Training for Safety First and Greater Precision
VR/AR technologies are useful in high-risk situations such as surgeries conducted by medical professionals, and technical jobs such as manufacturing and infrastructure. In addition, combat-training exercises, space exploration, and surgical training can all be done with the assistance of VR/AR simulations to reduce cost and danger to human life.
For example, with the use of AR goggles, while performing a complex surgery a surgeon might be able to “see through” a patient’s spine to enable greater surgical precision, or aid a construction worker conducting repairs on a bridge or landmark.
Foundationally speaking, these types of technologies are helpful during on-the-job training in scenarios that would typically be high-risk, expensive, or complex to execute. By investing in these new technologies, CFOs can efficiently train their workforces and invest in the company’s future.
Work Smarter, Not Harder
While budget cuts continue to be an imperative for companies of all sizes, CFOs should be open to exploring the growth opportunities that VR and AR present. Many enterprises and smaller businesses are looking for solutions that will drive long-term efficiencies in logistics.
In a recent pilot project, DHL found that warehouse workers equipped with AR smart glasses could pick objects with 25% greater efficiency and fewer errors. The smart glasses present relevant data and information that is viewable by the user, while freeing both hands to do the actual work. Similarly, Boeing factory trainees assembling a mock airplane wing were 30% faster and 90% more accurate using AR-animated instructions vs. PDF documents.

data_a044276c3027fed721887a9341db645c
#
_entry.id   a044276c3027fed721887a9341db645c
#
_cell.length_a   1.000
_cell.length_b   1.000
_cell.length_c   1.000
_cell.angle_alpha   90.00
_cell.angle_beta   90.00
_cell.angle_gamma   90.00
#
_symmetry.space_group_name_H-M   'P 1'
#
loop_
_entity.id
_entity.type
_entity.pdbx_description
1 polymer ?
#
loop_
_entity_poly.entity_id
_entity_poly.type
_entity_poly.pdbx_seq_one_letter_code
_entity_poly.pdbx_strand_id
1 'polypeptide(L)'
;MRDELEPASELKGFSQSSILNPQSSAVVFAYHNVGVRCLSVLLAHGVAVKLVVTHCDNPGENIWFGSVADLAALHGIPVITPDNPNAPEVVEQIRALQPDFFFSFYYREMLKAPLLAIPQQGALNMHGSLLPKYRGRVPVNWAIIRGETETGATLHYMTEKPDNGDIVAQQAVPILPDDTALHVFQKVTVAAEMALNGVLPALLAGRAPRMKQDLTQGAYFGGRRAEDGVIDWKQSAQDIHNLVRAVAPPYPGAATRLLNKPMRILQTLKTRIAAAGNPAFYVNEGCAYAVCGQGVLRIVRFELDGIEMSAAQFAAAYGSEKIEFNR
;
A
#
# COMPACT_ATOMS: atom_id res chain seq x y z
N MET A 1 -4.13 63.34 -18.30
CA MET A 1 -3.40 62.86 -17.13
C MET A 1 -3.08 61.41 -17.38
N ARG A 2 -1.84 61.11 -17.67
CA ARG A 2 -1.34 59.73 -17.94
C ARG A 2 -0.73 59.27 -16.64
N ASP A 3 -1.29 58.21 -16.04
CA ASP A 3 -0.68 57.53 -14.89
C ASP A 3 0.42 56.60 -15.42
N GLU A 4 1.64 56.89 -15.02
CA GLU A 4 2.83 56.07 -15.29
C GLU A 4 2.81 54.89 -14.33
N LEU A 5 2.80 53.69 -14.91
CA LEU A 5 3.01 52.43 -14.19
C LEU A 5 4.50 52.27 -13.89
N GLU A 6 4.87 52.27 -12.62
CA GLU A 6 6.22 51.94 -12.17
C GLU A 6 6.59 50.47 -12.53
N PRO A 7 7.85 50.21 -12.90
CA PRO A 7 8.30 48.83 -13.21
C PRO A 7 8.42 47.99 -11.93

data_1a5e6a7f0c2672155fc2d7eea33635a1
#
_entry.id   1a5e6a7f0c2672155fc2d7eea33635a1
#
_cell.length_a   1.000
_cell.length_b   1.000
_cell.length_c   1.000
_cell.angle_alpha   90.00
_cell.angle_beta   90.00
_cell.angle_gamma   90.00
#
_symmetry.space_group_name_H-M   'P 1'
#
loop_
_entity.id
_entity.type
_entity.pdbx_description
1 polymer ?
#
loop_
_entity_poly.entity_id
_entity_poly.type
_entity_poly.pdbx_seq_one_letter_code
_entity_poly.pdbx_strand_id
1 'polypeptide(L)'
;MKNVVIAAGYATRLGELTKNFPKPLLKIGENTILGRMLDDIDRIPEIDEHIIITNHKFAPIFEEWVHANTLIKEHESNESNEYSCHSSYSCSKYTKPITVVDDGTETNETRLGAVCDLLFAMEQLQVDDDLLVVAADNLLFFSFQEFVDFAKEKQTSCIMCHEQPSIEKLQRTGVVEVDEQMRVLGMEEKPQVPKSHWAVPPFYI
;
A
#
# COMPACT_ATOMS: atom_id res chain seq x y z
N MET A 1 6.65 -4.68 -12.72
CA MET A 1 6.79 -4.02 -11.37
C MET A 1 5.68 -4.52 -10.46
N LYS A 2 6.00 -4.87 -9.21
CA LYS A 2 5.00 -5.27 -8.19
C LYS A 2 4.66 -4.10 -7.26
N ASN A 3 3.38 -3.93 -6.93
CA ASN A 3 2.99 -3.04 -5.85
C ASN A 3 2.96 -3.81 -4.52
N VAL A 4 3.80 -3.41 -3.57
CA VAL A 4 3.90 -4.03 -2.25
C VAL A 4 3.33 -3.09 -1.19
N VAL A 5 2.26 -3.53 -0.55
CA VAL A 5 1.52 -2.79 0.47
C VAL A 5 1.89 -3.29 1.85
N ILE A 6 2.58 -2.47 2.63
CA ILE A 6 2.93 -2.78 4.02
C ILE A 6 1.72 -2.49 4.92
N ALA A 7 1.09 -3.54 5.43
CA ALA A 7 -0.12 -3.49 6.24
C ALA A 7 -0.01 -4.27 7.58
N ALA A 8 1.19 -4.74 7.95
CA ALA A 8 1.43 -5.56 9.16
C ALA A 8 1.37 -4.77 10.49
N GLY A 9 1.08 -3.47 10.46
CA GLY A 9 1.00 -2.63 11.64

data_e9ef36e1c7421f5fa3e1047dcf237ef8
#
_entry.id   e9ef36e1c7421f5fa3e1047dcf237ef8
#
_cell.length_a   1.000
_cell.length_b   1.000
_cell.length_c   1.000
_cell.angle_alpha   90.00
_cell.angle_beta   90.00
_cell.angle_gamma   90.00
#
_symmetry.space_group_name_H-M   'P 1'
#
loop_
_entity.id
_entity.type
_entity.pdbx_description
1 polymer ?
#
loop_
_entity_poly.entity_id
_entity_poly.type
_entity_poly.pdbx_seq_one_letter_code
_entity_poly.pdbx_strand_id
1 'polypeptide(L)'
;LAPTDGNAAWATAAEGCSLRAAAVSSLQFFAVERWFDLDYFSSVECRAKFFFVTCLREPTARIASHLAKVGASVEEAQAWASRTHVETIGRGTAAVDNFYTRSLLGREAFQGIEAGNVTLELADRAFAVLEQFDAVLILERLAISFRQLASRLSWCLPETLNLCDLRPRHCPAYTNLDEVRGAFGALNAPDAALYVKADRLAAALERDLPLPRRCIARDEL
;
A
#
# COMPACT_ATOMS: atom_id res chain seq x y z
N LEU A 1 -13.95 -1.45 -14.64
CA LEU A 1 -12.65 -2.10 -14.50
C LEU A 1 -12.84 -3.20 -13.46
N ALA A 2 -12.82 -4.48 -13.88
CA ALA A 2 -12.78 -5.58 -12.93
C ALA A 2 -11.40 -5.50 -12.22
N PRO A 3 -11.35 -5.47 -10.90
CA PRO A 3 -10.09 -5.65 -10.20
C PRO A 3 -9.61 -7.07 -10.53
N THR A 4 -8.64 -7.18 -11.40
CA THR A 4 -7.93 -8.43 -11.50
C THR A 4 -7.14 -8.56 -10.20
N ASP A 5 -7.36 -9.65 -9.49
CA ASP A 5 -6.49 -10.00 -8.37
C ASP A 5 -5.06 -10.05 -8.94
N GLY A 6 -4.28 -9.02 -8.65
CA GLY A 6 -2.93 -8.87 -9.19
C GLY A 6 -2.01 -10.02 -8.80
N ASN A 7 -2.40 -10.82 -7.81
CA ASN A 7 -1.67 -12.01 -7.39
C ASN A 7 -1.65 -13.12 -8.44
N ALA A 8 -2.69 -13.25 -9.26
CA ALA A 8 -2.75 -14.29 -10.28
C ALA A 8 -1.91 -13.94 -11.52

These uses of VR and AR are a testament to the cost-savings and business opportunities that CFOs should be keeping in mind. Advancements in the technologies continue to provide improvements in productivity, product development, and even supply-chain advancements for businesses, whether through saving time on project management by utilizing VR for data analytics or by driving increased cost savings from a more efficient workforce.
In short, the future is virtually here. Together with other innovation accelerators, AR/VR/MR can help drive efficiencies, increase productivity, change how products are created and delivered, transform established sectors, and create new business opportunities.
As pressure mounts on CFOs and budgets shrink, exploring these new technologies can have long-term effects that help drive bottom-line results. Companies will thrive as this disruption is well underway, thanks to these exciting developments in AR/VR/MR, fueled by VC investment in relevant technologies and mass-market adoption of industry applications by consumers and businesses alike.
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John Todd is executive vice president of global commercial banking for Bank of America Merrill Lynch.